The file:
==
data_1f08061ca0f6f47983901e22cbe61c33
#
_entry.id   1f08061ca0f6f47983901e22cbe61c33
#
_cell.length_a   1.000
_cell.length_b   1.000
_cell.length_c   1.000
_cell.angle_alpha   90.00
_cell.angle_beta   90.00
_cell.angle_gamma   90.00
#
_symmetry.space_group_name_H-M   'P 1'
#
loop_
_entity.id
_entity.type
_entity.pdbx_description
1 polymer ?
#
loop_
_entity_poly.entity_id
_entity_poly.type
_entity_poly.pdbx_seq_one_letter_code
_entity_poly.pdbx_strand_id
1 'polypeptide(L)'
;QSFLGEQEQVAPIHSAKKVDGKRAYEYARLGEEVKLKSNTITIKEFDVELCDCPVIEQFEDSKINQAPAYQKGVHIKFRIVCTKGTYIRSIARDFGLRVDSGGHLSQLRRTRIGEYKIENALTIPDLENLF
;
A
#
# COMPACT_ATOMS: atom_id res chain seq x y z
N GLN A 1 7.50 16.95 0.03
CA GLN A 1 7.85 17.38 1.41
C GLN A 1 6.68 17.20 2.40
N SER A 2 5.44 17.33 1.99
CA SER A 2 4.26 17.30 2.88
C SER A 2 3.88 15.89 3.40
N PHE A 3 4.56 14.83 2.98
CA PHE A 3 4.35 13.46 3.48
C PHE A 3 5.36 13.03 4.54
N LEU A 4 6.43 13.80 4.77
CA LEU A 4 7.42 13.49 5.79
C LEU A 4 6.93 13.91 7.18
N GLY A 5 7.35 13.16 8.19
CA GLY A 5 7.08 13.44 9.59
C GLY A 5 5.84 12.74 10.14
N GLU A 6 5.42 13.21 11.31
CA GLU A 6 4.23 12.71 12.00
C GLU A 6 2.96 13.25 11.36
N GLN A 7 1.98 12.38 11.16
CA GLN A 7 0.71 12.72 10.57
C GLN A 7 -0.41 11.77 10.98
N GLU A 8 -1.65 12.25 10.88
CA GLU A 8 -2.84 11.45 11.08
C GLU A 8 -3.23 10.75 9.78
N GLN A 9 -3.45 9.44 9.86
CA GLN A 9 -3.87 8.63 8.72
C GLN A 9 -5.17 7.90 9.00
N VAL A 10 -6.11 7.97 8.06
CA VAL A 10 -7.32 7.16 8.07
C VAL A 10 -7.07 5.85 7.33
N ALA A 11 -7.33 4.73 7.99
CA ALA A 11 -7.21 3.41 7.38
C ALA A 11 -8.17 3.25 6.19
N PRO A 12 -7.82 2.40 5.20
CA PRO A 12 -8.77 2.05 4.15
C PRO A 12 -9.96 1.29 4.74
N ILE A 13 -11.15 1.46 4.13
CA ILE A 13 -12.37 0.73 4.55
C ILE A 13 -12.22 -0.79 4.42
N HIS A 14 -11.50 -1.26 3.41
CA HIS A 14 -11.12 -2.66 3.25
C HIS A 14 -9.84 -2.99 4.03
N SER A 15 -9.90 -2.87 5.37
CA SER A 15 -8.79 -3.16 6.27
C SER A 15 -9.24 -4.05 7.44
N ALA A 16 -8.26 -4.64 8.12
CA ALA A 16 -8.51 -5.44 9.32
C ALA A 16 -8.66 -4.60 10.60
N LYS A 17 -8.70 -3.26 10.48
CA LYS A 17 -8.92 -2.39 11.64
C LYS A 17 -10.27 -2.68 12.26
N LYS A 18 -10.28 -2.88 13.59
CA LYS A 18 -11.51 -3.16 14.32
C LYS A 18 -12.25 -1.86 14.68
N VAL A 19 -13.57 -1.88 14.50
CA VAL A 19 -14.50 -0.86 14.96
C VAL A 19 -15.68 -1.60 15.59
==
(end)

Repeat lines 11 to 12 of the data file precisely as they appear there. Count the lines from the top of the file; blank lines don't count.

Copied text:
#
_symmetry.space_group_name_H-M   'P 1'